• No, physicians don’t understand screening statistics

    Awesome new study out in Annals of Internal Medicine. It’s entitled, “Do Physicians Understand Cancer Screening Statistics? A National Survey of Primary Care Physicians in the United States“. First, some background. Longtime readers of the blog will know that I’m particularly sensitive to the difference between survival rates and mortality rates. I have blogged on this many, many, many, many, many times. If you won’t read all those, at least read this one.

    So here we go:

    Background: Unlike reduced mortality rates, improved survival rates and increased early detection do not prove that cancer screening tests save lives. Nevertheless, these 2 statistics are often used to promote screening.

    Objective: To learn whether primary care physicians understand which statistics provide evidence about whether screening saves lives.

    Design: Parallel-group, randomized trial (randomization controlled for order effect only), conducted by Internet survey. (ClinicalTrials.gov registration number:NCT00981019)

    Setting: National sample of U.S. primary care physicians from a research panel maintained by Harris Interactive (79% cooperation rate).

    Participants: 297 physicians who practiced both inpatient and outpatient medicine were surveyed in 2010, and 115 physicians who practiced exclusively outpatient medicine were surveyed in 2011.

    Intervention: Physicians received scenarios about the effect of 2 hypothetical screening tests: The effect was described as improved 5-year survival and increased early detection in one scenario and as decreased cancer mortality and increased incidence in the other.

    Measurements: Physicians’ recommendation of screening and perception of its benefit in the scenarios and general knowledge of screening statistics.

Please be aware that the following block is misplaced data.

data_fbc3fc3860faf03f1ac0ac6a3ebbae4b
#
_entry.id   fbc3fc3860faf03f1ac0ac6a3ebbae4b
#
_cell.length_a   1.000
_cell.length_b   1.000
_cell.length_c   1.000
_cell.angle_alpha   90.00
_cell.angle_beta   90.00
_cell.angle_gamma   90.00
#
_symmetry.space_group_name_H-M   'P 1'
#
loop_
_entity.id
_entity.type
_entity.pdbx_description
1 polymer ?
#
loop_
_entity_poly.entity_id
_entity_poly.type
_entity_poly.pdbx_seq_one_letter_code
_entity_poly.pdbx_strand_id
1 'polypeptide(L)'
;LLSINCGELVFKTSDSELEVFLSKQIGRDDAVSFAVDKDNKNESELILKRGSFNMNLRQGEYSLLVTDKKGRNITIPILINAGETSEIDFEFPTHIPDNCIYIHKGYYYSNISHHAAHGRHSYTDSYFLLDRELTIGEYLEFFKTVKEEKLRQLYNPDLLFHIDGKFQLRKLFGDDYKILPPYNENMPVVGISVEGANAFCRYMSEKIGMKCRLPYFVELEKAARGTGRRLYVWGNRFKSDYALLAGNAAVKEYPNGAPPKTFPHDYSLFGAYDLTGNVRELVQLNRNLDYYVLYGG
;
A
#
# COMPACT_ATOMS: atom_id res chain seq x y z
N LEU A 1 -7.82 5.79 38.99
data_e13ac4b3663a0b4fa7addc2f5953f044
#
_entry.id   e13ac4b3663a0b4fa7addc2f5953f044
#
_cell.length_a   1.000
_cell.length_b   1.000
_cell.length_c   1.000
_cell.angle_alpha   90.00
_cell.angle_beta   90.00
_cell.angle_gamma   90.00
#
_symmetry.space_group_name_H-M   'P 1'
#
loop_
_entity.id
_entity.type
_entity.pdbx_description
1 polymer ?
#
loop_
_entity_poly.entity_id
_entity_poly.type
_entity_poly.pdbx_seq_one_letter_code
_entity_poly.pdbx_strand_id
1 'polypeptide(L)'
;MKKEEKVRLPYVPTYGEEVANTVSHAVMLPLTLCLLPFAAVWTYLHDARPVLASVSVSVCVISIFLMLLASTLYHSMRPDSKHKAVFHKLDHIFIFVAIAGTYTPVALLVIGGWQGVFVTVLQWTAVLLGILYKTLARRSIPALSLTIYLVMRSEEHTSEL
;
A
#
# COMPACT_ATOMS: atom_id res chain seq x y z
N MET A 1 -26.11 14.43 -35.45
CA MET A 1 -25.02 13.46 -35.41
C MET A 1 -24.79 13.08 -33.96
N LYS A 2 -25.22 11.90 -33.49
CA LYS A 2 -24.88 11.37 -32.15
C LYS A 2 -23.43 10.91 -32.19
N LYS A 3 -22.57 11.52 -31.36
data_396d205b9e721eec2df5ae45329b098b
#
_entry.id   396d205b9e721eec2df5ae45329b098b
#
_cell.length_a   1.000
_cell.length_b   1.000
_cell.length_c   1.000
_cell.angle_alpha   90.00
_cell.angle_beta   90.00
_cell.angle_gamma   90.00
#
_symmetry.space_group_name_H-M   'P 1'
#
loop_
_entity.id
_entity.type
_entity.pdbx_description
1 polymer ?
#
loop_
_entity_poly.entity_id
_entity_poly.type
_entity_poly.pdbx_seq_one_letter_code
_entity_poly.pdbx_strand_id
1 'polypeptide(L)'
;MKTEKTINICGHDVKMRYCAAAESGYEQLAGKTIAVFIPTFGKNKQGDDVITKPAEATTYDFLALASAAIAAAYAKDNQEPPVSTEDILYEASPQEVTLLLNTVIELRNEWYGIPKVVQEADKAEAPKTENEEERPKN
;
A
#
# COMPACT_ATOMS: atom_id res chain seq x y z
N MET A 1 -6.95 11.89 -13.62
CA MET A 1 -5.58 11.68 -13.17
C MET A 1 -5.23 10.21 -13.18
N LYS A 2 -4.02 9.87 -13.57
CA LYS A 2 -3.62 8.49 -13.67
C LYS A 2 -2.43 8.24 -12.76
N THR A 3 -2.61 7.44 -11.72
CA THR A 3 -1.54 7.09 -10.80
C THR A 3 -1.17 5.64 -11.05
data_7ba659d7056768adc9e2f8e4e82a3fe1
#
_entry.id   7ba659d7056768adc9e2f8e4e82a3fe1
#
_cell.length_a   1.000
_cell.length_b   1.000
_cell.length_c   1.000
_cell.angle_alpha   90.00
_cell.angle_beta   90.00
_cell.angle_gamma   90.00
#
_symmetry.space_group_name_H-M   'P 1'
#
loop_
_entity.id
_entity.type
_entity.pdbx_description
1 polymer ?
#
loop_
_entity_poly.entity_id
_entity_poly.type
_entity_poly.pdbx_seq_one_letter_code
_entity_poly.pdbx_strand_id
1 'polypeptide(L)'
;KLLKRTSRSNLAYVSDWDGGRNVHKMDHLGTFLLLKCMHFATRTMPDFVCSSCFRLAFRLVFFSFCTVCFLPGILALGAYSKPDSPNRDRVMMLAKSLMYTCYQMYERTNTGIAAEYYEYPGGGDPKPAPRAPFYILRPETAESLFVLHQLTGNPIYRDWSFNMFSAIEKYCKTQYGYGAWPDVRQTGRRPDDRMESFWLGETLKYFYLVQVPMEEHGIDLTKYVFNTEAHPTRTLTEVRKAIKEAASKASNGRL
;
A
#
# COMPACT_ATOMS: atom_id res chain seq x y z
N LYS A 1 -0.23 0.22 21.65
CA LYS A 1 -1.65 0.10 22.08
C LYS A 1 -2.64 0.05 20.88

Let’s start with the theoretical problem. Almost half of the surveyed docs said that finding more cancer cases in screened people compared to unscreened people provided proof that the screening test saves lives. That’s wrong. Preventing death in those people is what saves lives. But the physicians didn’t understand the difference. Pretty much the same numbers of physicians thought that, in general, when it comes to proving that screening saves lives, 5-year survival rates constitute proof just like mortality rates (76% versus 81%).

    But when confronted with data, their judgement got worse. The researchers provided two scenarios. In one, a screening test increased the five-year survival rate from 68% to 99%. In the other, mortality dropped from 2 per 1000 persons to 1.6 per 1000 persons. Then they were asked questions about those two tests. When provided the data on the increased 5-year survival rates (which is irrelevant), 69% of docs said they would “definitely recommend” the test. When provided the mortality data (relevant), only 23% would “definitely recommend” the test.

    So basically,when it comes to saving lives, docs are three times more likely to recommend a screening test based on irrelevant data than they are to recommend it based on relevant data. I’m bracing myself for the hate mail, but this is part of the reason why I’m skeptical that just providing docs with more evidence will change the way they practice. Most docs just aren’t trained to understand this stuff.